I was taking photos "quickly" holding camera with one hand trying to not move. Manual exposure 1/400, ISO100, F4.0, auto focus on, 5184x3456 jpg, 24mm lens.
Alignment params:  Accur. High, preselect off, key limit 20000, tie limit 0, rest options NO.
Dense cloud: Ultra high, filter aggressive
View matches table also confirmed, that stabilization ON is causing more invalid points...I compared one photo in the middle of the wall with it's two neighbours.

You can comapre 3 rasters from link below to see differences (e.g. in photoshop set difference layer blending mode). Images are ~1pix = 1mm and I was ~2.5m far from wall.
https://www22.zippyshare.com/v/esWhdJBJ/file.html  (23.6MB)

I will be glad if somebody can confirm that this experiment is enough to confirm, that image stabilization brings deviations in point positions. But I also suppose that If I would be holding breath and taking photos after 2 sec. of not moving camera(let stabilization finish its job and return position to center of the chip, etc.) then I would get almost same results as with stabilization off.

Kiesel

  • Sr. Member
  • ****
  • Posts: 251
    • View Profile
Re: image stabilisation - yes or no
« Reply #10 on: July 29, 2021, 04:26:48 PM »
When I think about it, the wobbling can't be imitated reproducible, but the opposite can.
So two test sequences one with the camera on a tripod and stabilization ON and the other with stabilization OFF should show the effect of it nicely.
Perhaps this test can be expanded by a third sequence with a leaning tripod in different directions for each shot and stabilization OFF.
The camera calibration results for the sequences should show some differences.

« Last Edit: July 29, 2021, 04:43:35 PM by Kiesel »

wojtek

  • Full Member
  • ***
  • Posts: 240
    • View Profile
Re: image stabilisation - yes or no
« Reply #11 on: July 31, 2021, 02:11:49 PM »
Most datasets carry larger issues than the miniscule variation an IS on/off ever could in my opinion. Introduce small shake/blur to any of the pictures and you have a larger issue that a tiny shift of some sort.

Paulo

  • Hero Member
  • *****
  • Posts: 752
    • View Profile
Re: image stabilisation - yes or no
« Reply #12 on: August 01, 2021, 08:48:24 PM »
I would perform a test capturing same scene/object once with IS on and once with IS off.

Since IS theoretically changes the camera interior parameters, in case of IS on, I would set Image variant parameters for f, cx, cy in Camera Calibration Initial Tab to see if this improves the result....

just a suggestion that someone with IS camera could do....

Using image variant option for f, cx, and cy will estimate a value for focal and principal point coordinates for each image in the set and should ideally improve the optimization,,, see attachment wher I set f, cx, cy as Image variant and adjusted tab from Camera Calibration now has different values for these 3 parameters for each image...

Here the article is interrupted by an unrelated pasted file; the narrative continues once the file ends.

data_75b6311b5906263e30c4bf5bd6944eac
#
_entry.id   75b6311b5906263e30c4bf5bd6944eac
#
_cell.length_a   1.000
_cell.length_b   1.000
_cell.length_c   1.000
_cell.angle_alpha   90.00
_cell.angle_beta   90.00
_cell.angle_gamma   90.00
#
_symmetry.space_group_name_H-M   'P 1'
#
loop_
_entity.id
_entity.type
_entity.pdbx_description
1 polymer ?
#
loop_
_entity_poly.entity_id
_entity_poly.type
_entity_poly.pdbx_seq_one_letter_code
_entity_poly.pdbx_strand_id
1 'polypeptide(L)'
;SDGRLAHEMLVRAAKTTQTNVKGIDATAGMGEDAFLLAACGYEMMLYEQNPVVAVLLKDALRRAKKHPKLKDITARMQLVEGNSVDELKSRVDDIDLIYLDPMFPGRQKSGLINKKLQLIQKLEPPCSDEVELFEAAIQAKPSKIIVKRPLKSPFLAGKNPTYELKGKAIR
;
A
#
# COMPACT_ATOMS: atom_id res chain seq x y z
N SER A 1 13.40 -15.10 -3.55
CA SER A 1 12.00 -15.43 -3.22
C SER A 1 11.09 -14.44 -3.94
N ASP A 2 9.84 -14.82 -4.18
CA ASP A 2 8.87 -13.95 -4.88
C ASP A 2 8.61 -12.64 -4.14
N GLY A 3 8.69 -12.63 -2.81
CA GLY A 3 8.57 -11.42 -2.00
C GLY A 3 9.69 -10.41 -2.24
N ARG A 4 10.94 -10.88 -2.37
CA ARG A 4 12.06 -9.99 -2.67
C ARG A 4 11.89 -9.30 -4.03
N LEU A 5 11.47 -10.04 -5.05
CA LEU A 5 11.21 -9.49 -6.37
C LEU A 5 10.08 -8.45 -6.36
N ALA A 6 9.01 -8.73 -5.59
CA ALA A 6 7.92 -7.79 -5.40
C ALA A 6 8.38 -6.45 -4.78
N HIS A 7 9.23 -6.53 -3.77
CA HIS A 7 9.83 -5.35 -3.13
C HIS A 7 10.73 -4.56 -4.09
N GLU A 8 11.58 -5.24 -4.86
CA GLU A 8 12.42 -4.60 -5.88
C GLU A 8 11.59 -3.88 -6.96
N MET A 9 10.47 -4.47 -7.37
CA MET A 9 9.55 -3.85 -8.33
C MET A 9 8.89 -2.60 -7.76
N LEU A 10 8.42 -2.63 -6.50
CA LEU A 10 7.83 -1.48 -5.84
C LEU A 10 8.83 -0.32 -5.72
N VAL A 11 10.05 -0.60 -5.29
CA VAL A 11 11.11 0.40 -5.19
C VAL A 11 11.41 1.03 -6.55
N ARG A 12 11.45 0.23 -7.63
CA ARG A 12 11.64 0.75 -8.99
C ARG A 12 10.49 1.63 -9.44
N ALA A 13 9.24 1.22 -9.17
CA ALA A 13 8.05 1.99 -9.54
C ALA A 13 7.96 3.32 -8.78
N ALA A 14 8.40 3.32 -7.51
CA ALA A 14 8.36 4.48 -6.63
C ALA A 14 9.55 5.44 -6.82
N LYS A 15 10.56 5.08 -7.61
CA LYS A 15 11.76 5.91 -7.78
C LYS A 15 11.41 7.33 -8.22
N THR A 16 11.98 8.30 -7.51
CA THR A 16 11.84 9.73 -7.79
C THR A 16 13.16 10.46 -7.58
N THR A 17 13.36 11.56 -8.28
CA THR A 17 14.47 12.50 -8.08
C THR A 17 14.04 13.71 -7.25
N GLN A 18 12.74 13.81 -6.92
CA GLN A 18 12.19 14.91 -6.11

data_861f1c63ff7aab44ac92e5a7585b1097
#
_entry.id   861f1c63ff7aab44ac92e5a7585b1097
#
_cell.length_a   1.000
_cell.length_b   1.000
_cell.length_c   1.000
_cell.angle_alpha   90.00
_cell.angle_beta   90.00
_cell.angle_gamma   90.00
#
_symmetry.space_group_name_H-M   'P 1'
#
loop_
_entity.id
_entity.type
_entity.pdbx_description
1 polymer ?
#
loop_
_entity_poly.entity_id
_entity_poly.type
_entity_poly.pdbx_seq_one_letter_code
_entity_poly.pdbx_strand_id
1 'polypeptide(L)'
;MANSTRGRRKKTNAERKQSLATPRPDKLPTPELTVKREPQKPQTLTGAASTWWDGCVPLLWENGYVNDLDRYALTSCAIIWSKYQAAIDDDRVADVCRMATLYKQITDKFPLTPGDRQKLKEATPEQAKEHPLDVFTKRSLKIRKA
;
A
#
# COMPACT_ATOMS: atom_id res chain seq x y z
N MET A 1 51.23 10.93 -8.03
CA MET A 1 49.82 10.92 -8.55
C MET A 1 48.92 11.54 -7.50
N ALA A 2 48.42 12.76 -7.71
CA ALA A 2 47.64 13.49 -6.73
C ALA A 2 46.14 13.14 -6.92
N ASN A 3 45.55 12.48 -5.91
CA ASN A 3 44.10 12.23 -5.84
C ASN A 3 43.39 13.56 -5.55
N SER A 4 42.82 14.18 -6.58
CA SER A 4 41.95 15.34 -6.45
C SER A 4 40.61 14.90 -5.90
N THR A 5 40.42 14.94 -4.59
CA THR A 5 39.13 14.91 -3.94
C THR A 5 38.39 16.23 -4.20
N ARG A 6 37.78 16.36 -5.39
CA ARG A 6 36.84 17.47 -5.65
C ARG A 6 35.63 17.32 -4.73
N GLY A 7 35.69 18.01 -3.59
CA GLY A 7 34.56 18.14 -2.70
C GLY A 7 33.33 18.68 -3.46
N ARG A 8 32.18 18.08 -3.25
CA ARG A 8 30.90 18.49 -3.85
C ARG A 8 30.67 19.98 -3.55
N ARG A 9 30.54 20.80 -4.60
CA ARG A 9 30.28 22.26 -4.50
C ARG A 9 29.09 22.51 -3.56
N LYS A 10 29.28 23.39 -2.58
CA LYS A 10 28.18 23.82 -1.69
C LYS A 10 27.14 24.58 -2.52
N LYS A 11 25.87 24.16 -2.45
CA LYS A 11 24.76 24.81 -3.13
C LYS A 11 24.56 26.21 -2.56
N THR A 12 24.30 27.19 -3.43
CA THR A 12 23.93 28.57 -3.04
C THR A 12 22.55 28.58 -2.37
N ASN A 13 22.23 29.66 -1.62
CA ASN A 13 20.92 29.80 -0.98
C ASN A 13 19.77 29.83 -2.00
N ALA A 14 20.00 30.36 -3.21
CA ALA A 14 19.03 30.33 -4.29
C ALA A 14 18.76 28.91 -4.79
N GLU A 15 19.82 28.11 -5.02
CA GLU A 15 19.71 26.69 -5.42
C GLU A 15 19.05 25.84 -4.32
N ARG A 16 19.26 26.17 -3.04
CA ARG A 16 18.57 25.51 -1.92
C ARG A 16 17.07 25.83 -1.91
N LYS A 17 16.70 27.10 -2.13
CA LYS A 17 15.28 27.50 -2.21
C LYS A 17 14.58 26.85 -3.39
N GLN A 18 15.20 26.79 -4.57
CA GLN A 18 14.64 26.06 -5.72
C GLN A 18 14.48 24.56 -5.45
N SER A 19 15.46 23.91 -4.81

« Last Edit: August 02, 2021, 01:27:02 PM by Paulo »
Best Regards,

Paul Pelletier

jrp

  • Newbie
  • *
  • Posts: 49
    • View Profile
Re: image stabilisation - yes or no
« Reply #13 on: August 09, 2021, 05:03:39 PM »
This is a very complex question indeed.

Being somewhat of a purist, I insisted we went to the lengths recently when setting up a lab to specifically to large volumes of small object photogrammetry, of selecting a model of camera and lens that had no IS functionality, as I didn't trust that even with it off, the sensor would be properly centred. It was also a good value proposition otherwise (Sony a6400 + 50 FE macro).

A modern IS system can have up to 7 variables used in IS simultaneously (if I recall):
  • the sensor can translate in 2 directions, which is equivalent to Cx and Cy
  • the sensor can be rotated around the optical axis -- this should look almost like the camera simply being rotated, so should be fully corrected with basic position optimisations
  • the sensor can rotate around the other 2 axes, which could do all sorts of unpredictable things to the results
  • an optical element in the lens can move in 2 directions to give similar results to the sensor translating, minor optical aberrations may be introduced here

Notably, neither focal length nor focus point should be affected by any of these. In theory. (I’ve also been debating whether changing focus between images could have similar issues, but that’s a different discussion. And don’t get me started on rolling shutter effects on all of the above.)

Also, do remember that IS can allow slower shutter speeds, which can allow lower ISO or smaller aperture, which may increase sharpness or reduce noise in the image, which may have other positive effects.

There is also a huge, variable that I can't think of a way to evaluate: we know that the motions can move during the capture (which are only moderately controversial as they at least attempt to keep the image as it is at the start of the exposure), but how much does it move before the capture? If the implementation has a very low distance for this, it's likely better on than off. I know some implementations turn IS on when the user half presses the shutter. The only thing that I can say is that we can basically guarantee that it will be as good as random for every shot up to an undetermined maximum in each direction as it’s based on the details of the dynamics of the camera shake at that time.

Remember that IS on with a tripod is often recommended against by manufactures, and it can straight up reduce image quality. IS is specifically designed and optimised to compensate for human hand shake.

In short, I have no idea, I'd love to see a well run study into this though, that covers all the variables.